In common with the global wood market, the French timber industry has had a turbulent couple of years.

Rather unexpected was the very strong economic recovery experienced after the Covid pandemic. Until June 2022 the market was very dynamic, and demand was high for all types of products; sawmills were struggling to keep up with the demand, often having to cut back on orders or delay shipments to try and satisfy their existing customers.

At that time, most suppliers were focusing on offering a service and sufficient volumes to their long-standing customers and were unable to take on any orders from new prospects. Buyers were under a lot of pressure to secure enough wood to ensure their business could continue for just a few months ahead. During this period prices rose impressively, both on log and lumber markets.

The situation then started to change. In the softwood market there was a sudden drop in demand from June 2022. Buyers felt a sudden shift in customer sentiment. This was attributed to several factors; the boom in the cost of energy, general inflation, political uncertainty and previous over-ordering.

In consequence, many customers postponed investment in new projects and the general building industry started slowing down. Subsequently the sawmilling industry experienced several very testing months of slow demand, orders being pushed back or cancelled.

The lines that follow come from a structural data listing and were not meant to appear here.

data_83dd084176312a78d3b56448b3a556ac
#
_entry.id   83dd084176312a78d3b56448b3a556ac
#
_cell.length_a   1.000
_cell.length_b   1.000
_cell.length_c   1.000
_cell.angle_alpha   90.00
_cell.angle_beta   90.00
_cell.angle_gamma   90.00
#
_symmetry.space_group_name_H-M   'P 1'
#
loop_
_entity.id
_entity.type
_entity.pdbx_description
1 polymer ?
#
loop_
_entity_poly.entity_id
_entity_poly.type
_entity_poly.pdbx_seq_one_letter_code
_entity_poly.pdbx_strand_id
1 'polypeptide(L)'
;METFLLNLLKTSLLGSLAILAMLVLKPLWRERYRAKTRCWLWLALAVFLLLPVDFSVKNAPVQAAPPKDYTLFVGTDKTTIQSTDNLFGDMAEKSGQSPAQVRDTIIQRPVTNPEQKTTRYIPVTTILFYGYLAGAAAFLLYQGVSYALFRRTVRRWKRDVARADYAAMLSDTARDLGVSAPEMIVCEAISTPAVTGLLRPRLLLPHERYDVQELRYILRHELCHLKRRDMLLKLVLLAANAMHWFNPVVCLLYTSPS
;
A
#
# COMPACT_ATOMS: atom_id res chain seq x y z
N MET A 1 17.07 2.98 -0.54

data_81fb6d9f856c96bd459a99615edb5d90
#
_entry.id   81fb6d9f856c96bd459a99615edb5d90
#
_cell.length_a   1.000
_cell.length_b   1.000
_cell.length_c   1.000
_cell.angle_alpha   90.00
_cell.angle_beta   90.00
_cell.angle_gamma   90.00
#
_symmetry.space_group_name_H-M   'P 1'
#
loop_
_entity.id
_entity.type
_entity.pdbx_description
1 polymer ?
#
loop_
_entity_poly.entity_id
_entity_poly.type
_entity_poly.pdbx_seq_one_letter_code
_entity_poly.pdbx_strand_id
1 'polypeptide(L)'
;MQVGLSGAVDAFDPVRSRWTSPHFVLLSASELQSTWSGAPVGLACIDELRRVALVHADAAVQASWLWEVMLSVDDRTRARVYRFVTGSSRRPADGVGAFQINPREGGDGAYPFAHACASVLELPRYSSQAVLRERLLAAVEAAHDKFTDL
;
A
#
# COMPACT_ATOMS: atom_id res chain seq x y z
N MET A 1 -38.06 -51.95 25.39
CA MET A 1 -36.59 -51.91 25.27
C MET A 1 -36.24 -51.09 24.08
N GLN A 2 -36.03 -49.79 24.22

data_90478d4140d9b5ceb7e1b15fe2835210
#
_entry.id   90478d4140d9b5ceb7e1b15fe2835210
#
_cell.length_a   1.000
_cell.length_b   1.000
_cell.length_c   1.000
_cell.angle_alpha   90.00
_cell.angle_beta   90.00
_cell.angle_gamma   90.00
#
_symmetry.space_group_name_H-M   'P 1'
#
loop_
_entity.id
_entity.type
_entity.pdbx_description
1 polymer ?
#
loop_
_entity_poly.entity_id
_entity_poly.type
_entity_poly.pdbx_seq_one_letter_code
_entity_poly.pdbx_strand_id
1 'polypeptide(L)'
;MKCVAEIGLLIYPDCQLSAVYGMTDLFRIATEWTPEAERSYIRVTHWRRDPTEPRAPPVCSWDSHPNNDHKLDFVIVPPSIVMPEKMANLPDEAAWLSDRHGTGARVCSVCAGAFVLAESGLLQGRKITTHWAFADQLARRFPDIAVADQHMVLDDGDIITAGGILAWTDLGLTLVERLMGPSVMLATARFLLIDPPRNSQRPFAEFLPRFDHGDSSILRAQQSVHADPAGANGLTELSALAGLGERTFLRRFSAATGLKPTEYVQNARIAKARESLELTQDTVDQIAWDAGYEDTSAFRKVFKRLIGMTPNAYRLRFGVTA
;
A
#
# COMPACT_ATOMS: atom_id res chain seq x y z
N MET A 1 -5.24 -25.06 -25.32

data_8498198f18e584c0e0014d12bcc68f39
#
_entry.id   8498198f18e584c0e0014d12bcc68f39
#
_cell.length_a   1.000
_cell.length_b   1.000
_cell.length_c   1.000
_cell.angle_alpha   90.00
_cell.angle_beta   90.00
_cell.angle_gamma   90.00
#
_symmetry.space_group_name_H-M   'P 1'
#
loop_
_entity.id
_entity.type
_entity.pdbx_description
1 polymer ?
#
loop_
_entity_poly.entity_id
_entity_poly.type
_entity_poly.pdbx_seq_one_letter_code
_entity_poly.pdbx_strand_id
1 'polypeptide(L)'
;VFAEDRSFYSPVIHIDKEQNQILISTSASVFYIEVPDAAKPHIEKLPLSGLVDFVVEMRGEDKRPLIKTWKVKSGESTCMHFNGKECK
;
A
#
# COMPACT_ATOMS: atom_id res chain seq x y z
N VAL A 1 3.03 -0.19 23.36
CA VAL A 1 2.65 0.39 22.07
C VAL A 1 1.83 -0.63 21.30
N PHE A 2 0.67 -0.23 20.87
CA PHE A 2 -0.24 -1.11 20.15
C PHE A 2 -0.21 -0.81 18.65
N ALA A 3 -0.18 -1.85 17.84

The French and to some extent, European markets generally remained in a wait and see mode for a good part of the following 12 months. Some sawmills found good opportunities in developing exports to other regions, such as the Middle East or Asia, which were less affected by the international market drop. Then, at the start of 2023, there was a general divestment of inventories and orders started again on a day-by-day base. Today the situation is reported to be not too bad, with the consensus that the French softwood sector is back to 2019 level of business.

The hardwood market (especially oak), on the other hand, has been less impacted by these extreme changes. Most sawmillers report a drop in demand in some markets after the second semester of 2022 which saw prices reducing to more conventional levels after the inflationary buying frenzy of 2021/2022, especially for flooring and second grade lumber. Demand in the domestic market was lower than usual as demand for most construction related products, such as doors, windows and staircases, was down, although producers offering further processed or finished products such as glued scantlings, flooring or glued panel products – areas where available volumes and potential suppliers are generally limited – still reported good demand. Because of limited availability upper grade lumber, remained in strong demand, underpinning high prices.

For most French hardwood sawmills exports have been a necessity for many years; more so as in recent times when the French economic situation has been so unstable and unpredictable. Mills have had to diversify their customer base and establish relationships in a spread of export markets to hedge against volatile domestic demand.